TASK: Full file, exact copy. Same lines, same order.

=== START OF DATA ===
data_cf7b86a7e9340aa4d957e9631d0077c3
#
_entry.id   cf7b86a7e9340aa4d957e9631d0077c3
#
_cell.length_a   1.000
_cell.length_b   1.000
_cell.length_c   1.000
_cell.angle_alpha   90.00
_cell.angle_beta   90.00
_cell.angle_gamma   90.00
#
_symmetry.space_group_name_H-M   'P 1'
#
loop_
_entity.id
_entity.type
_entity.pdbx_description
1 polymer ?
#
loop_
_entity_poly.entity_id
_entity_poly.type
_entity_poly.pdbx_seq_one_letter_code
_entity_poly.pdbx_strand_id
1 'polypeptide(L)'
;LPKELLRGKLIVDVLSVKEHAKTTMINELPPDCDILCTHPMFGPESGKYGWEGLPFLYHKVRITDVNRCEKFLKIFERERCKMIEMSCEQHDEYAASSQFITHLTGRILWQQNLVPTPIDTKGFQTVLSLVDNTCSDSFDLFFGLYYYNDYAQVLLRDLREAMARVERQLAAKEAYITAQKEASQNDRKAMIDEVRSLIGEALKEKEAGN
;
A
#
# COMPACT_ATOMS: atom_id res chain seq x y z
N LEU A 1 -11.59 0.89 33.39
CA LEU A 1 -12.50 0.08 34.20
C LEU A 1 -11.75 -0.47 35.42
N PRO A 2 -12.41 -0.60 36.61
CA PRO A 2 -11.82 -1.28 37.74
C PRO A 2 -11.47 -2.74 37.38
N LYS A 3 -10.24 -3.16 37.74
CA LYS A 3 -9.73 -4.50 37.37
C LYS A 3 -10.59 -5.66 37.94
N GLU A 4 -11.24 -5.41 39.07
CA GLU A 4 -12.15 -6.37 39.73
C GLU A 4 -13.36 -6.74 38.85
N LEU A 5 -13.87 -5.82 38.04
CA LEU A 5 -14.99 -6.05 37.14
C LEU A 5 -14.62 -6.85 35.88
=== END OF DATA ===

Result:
data_cf7b86a7e9340aa4d957e9631d0077c3
#
_entry.id   cf7b86a7e9340aa4d957e9631d0077c3
#
_cell.length_a   1.000
_cell.length_b   1.000
_cell.length_c   1.000
_cell.angle_alpha   90.00
_cell.angle_beta   90.00
_cell.angle_gamma   90.00
#
_symmetry.space_group_name_H-M   'P 1'
#
loop_
_entity.id
_entity.type
_entity.pdbx_description
1 polymer ?
#
loop_
_entity_poly.entity_id
_entity_poly.type
_entity_poly.pdbx_seq_one_letter_code
_entity_poly.pdbx_strand_id
1 'polypeptide(L)'
;LPKELLRGKLIVDVLSVKEHAKTTMINELPPDCDILCTHPMFGPESGKYGWEGLPFLYHKVRITDVNRCEKFLKIFERERCKMIEMSCEQHDEYAASSQFITHLTGRILWQQNLVPTPIDTKGFQTVLSLVDNTCSDSFDLFFGLYYYNDYAQVLLRDLREAMARVERQLAAKEAYITAQKEASQNDRKAMIDEVRSLIGEALKEKEAGN
;
A
#
# COMPACT_ATOMS: atom_id res chain seq x y z
N LEU A 1 -11.59 0.89 33.39
CA LEU A 1 -12.50 0.08 34.20
C LEU A 1 -11.75 -0.47 35.42
N PRO A 2 -12.41 -0.60 36.61
CA PRO A 2 -11.82 -1.28 37.74
C PRO A 2 -11.47 -2.74 37.38
N LYS A 3 -10.24 -3.16 37.74
CA LYS A 3 -9.73 -4.50 37.37
C LYS A 3 -10.59 -5.66 37.94
N GLU A 4 -11.24 -5.41 39.07
CA GLU A 4 -12.15 -6.37 39.73
C GLU A 4 -13.36 -6.74 38.85
N LEU A 5 -13.87 -5.82 38.04
CA LEU A 5 -14.99 -6.05 37.14
C LEU A 5 -14.62 -6.85 35.88